Pelvic Floor Muscles and Exercises
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Why do pelvic floor muscles weaken?

We all take our pelvic floor muscles for granted. However, if we neglect them, they can become weaker, causing problems. Factors that can weaken your pelvic floor include:

  • Lack of exercise-they need regular exercise to maintain good muscle tone; just like other muscles of the body. If they are not exercised, they may become stretched, weak and no longer work effectively, leading to the symptoms outlined above.
  • Pelvic surgery-such as surgery to reduce your prostate gland.
  • Constipation-Straining to open your bowels; the ‘pushing down’ movement when you strain to open your bowels can overstretch your pelvic floor and make it weaker.
  • Being overweight-extra weight puts more pressure on your pelvic floor. Your GP will be able to tell you whether you are an acceptable weight for your height and what you should do if you are over or under weight.
  • Having a chronic cough-every cough bounces on your pelvic floor, so persistent coughing can damage and overstretch the muscles.

How can I find my pelvic floor muscles?

The first thing to do is to correctly identify the muscles that need to be exercised. There are several ways to identify them:

Method 1-Stopping the flow
When you go to the toilet, try to stop or slow the flow of urine midway through emptying your bladder. If you are able to do this you are squeezing the correct muscles. Do not do this repetitively. This is not an exercise but a way to identify the correct muscles.

Method 2-Imagining yourself controlling diarrhea or wind
Sit or lie down comfortably with the muscles of your thighs, buttocks and abdomen relaxed. Tighten the ring of muscle around the back passage as if you are trying to control diarrhea or wind. Relax it. Practice the movement several times until you are sure you are exercising the correct muscle. Try not to squeeze your buttocks.

Method 3-Visualisation
Stand in front of the mirror, with no clothes on and tighten your pelvic floor muscles, you should see the base of the penis draw in and scrotum lift up. The back passage will tighten too bit it is not the focus of the exercise. When you relax your pelvic floor muscles, you should feel a sensation of ‘letting go’.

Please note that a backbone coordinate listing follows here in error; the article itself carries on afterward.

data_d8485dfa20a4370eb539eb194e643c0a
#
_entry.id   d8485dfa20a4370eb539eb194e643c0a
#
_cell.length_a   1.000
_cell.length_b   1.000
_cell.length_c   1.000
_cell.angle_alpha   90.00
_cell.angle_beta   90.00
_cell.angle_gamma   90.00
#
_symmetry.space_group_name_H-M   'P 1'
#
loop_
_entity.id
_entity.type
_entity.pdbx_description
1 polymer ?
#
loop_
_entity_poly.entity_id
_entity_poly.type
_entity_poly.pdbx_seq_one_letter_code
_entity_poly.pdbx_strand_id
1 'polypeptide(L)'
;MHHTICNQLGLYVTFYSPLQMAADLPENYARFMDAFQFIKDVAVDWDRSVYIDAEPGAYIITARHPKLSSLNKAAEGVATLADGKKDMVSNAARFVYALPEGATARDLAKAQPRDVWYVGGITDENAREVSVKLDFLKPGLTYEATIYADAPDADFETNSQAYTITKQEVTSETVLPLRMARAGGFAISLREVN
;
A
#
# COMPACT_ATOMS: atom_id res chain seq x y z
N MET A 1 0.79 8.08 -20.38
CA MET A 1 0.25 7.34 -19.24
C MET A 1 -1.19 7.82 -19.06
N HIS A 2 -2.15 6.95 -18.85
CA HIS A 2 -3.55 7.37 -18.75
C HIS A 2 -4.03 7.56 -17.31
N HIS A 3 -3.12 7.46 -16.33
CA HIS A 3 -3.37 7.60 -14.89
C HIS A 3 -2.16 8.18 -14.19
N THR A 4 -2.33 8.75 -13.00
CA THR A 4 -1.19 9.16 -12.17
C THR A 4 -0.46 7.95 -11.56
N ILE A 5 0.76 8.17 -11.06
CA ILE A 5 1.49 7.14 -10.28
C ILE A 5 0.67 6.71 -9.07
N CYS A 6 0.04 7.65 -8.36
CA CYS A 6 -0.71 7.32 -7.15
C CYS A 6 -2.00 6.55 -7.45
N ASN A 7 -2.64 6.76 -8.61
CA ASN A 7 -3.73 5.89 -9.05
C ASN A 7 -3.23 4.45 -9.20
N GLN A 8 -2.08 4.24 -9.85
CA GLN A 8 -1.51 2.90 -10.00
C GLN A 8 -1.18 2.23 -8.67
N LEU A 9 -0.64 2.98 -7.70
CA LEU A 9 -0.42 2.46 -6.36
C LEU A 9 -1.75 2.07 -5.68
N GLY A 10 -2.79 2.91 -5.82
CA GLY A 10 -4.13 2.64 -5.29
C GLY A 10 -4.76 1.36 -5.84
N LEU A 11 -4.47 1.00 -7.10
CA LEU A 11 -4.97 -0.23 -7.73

How do I do pelvic floor exercises?

If you can feel the muscles working, exercise them by:

  1. Tightening and drawing in around the urethra and anus all at once, lifting them UP inside. Try and hold this contraction strongly as you count to five then release and relax. You should have a definite feeling of ‘letting go’.
  2. Repeat this ‘squeeze and lift’ as many times as you can, up to a limit of 8 to 12 squeezes.
  3. Try to do three sets of 8 to 12 squeezes each, with rest in between.
  4. Do this whole training plan (three sets of 8 to 12 squeezes) at least three times a day but can be as many times a day while lying, sitting or standing.

To check that you are doing the exercises correctly stand in front of the mirror and do a contraction. You should see your penis dip downwards and see and feel your scrotum lift upwards.

What are the pelvic floor muscles?

The floor of the pelvis is made up of layers of muscle and other tissues. These layers stretch like a hammock from the tail bone at the back to the pubic bone in front.

A man’s pelvic floor supports his bladder and bowel. The urethra (urine tube) and the rectum and anus (back passage) pass through the pelvic floor muscles. The pelvic floor muscles help to control your bladder and bowel. They also help sexual function. It is vital to keep your pelvic floor muscle strong.

Why should I do a pelvic floor muscle exercise?

Sometimes the pelvic floor can weaken. If this happens, you may experience a range of symptoms including:

  • A tendency to leak urine when you cough, laugh or sneeze (referred to as stress urinary incontinence)
  • A need to go to the toilet and leakage before you get there or if you don’t go (referred to as urge incontinence); or
  • An inability to control passing of wind from your back passage.

Pelvic floor exercises can help strengthen your muscles so that they can give your organs support again. This will improve your bladder or bowel control and improve or stop any leakage. Strong pelvic floor muscles help to achieve erection and may prevent premature ejaculation.

 

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